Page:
When I got the idea a long time ago, it was a single person's position and was called something like "Minister of Dissent." The idea was that a lot of useful criticism comes in bothersome packages, and having someone with a dual role of enforcing discourse standards and improving the relevant skills of people not meeting those standards would do more to lead to good discussion than just enforcing the standards. I was quickly convinced that this would be an especially draining job, and that it was better to have a team of people, such that they could do it only sometimes / not feel like they're always on the hook to steelman or help someone write a better comment.

I haven't come up with a better name yet than 'Sunshine Regiment' for pointing at the dual functionality of the moderation team, and am open to suggestions.

Comment author: wallowinmaya 01 October 2017 11:24:17AM 2 points [-]

The open beta will end with a vote of users with over a thousand karma on whether we should switch the lesswrong.com URL to point to the new code and database

How will you alert these users? (I'm asking because I have over 1000 karma but I don't know where I should vote.)

Comment author: Vaniver 05 October 2017 05:55:43PM 2 points [-]

Our current plan is to send an email with a vote link to everyone over the threshold; we're going to decide when to have the vote later in the open beta period.

Comment author: kgalias 24 September 2017 07:25:44PM 1 point [-]

When was the last data migration from LW 1.0? I'm getting an "Invalid email" message, even though I have a linked email here.

Comment author: Vaniver 27 September 2017 09:55:25PM *  2 points [-]

Late May, if I recall correctly. We'll be able to merge accounts if you made it more recently or there was some trouble with the import.

Comment author: Rain 22 September 2017 02:27:13PM 3 points [-]

Any RSS feeds?

In response to comment by Rain on LW 2.0 Open Beta Live
Comment author: Vaniver 22 September 2017 06:36:40PM 1 point [-]

https://www.lesserwrong.com/feed.xml is the primary one; more customization is coming soon.

LW 2.0 Open Beta Live

22 Vaniver 21 September 2017 01:15AM

The LW 2.0 Open Beta is now live; this means you can create an account, start reading and posting, and tell us what you think.

Four points:

1) In case you're just tuning in, I took up the mantle of revitalizing LW through improving its codebase some time ago, and only made small amounts of progress until Oliver Habryka joined the project and put full-time engineering effort into it. He deserves the credit for the new design, and you can read about his strategic approach here.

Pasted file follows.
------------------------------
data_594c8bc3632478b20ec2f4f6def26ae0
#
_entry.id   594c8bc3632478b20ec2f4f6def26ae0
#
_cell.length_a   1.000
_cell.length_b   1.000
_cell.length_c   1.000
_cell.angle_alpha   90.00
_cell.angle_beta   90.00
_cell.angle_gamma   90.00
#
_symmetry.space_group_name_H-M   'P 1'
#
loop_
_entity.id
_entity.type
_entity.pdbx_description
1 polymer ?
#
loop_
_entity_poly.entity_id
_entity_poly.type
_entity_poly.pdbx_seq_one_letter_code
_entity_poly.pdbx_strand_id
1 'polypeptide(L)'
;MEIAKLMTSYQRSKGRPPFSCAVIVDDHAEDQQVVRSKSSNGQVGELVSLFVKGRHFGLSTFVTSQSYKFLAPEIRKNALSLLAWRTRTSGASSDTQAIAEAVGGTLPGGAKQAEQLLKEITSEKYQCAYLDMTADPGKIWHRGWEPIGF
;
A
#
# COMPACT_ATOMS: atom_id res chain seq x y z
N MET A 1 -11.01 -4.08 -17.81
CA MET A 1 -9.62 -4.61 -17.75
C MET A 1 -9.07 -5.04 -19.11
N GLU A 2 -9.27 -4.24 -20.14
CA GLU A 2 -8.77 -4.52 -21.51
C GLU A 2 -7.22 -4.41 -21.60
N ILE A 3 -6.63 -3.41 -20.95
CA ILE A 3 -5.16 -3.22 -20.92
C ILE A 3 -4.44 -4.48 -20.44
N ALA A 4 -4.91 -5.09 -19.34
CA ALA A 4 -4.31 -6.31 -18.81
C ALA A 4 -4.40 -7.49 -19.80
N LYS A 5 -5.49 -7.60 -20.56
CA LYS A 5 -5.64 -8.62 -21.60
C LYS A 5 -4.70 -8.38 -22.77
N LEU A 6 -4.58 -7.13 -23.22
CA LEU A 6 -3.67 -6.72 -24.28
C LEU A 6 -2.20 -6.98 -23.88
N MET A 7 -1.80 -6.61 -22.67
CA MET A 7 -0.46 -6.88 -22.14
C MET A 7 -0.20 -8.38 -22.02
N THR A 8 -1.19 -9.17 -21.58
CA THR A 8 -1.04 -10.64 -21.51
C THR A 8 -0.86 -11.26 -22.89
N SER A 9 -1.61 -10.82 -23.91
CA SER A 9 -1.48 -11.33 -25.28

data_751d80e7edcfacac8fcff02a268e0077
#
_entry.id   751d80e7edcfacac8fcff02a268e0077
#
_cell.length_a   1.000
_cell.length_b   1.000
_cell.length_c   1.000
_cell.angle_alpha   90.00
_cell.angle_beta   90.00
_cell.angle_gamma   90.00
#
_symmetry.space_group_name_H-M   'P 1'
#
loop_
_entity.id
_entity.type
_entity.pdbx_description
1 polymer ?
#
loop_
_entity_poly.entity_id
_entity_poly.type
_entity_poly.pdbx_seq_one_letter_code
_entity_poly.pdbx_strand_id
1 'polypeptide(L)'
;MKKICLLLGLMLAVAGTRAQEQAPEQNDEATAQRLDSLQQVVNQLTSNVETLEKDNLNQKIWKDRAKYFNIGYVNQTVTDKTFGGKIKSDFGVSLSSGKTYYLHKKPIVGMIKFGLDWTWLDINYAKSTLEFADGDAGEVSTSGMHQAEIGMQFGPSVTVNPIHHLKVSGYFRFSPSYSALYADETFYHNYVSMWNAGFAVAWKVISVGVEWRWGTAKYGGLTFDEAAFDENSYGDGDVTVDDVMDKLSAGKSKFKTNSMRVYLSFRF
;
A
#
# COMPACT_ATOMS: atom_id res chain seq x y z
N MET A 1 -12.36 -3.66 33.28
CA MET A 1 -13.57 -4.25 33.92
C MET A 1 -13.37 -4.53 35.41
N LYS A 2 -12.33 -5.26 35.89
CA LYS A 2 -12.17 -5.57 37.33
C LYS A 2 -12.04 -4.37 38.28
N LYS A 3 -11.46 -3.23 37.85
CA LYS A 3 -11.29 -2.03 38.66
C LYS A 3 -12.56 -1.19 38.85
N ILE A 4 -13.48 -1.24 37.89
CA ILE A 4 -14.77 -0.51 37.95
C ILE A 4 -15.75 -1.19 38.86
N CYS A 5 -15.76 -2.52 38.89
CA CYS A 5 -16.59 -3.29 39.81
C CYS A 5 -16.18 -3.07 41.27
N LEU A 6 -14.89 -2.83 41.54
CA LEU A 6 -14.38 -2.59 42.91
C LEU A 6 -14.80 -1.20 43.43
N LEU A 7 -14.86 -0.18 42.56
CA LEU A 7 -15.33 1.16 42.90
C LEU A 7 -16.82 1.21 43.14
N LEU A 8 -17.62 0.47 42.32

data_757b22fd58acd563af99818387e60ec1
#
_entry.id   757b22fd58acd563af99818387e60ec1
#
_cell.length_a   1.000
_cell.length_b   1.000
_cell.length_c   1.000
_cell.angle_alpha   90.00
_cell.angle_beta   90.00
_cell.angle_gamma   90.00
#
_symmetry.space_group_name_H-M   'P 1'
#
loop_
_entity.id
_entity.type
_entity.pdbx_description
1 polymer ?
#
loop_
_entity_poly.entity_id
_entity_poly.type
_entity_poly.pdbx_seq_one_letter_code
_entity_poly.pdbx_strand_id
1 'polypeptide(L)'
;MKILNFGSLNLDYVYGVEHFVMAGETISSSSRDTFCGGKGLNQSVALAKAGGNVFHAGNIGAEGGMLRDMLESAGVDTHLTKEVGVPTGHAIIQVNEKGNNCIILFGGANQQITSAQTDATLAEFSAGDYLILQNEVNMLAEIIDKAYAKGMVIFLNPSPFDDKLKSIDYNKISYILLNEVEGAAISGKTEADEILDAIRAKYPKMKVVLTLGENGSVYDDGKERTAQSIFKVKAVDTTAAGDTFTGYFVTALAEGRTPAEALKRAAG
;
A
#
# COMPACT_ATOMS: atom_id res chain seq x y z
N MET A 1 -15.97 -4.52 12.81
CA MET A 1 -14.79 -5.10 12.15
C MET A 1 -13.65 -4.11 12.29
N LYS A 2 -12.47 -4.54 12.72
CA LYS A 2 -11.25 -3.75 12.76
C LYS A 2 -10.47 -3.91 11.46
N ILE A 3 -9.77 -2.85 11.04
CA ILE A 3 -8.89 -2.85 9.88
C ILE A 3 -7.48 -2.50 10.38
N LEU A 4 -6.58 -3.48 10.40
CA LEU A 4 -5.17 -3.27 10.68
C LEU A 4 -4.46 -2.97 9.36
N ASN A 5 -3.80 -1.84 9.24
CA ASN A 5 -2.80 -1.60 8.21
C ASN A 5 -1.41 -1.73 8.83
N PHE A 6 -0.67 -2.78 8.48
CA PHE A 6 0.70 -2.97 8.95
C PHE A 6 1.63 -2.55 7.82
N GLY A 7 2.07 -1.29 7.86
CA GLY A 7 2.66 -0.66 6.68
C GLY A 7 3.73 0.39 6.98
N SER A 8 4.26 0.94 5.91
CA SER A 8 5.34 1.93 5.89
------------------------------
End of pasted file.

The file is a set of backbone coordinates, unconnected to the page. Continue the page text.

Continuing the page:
2) If you want to use your current LW account on LW2.0, we didn't import the old passwords, and so you'll have to use the reset password functionality. If your LW account isn't tied to a current email, send a PM to habryka on lesswrong and he'll update the user account details on lesserwrong. He's also working on improving the site and sleeping and things like that, so don't expect an immediate response.

3) During the open beta there will be a green message in the bottom right hand corner of the screen. This is called Intercom, and is how you can tell us about issues with the site and ask other questions.

4) The open beta will end with a vote of users with over a thousand karma on whether we should switch the lesswrong.com URL to point to the new code and database. If this succeeds, all the activity from the open beta and the live site will be merged together. If the vote fails, we expect to archive LW until another team comes along to revive it. We currently don't have a date set, but this will be announced a week in advance.

Comment author: IlyaShpitser 17 September 2017 02:05:36AM *  0 points [-]

Vaniver, I sympathize with the desire to automate figuring out who experts are via point systems, but consider that even in academia (with a built-in citation pagerank), people still rely on names. That's evidence about pagerank systems not being great on their own. People game the hell out of citations.


Probably should weigh my opinion of rationality stuff quite low, I am neither a practitioner nor a historian of rationality. I have gotten gradually more pessimistic about the whole project.

Comment author: Vaniver 19 September 2017 06:34:40PM 0 points [-]

Vaniver, I sympathize with the desire to automate figuring out who experts are via point systems

To be clear, in this scheme whether or not someone had access to the expert votes would be set by hand.

Comment author: ozymandias 16 September 2017 01:25:38AM 7 points [-]

Sorry, this might not be clear from the comment, but as a prospective writer I was primarily thinking about the comments on my posts. Even if I avoid culture war stuff in my posts, the comment section might go off on a tangent. (This is particularly a concern for me because of course my social-justice writing is the most well-known, so people might be primed to bring it up.) On my own blog, I tend to ban people who make me feel scared and defensive; if I don't have this capability and people insist on talking about culture-war stuff in the comments of my posts anyway, being on LW 2.0 will probably be unpleasant and aversive enough that I won't want to do it. Of course, I'm just one person and it doesn't make sense to set policy based on luring me in specific; however, I suspect this preference is common enough across political ideologies that having a way to accommodate it would attract more writers.

Comment author: Vaniver 16 September 2017 01:50:37AM 3 points [-]

Got it; I expect the comments to have basically the same rules as the posts, and for you to be able to respond in some low-effort fashion to people derailing posts with culture war (by, say, just flagging a post and then the Sunshine Regiment doing something about it).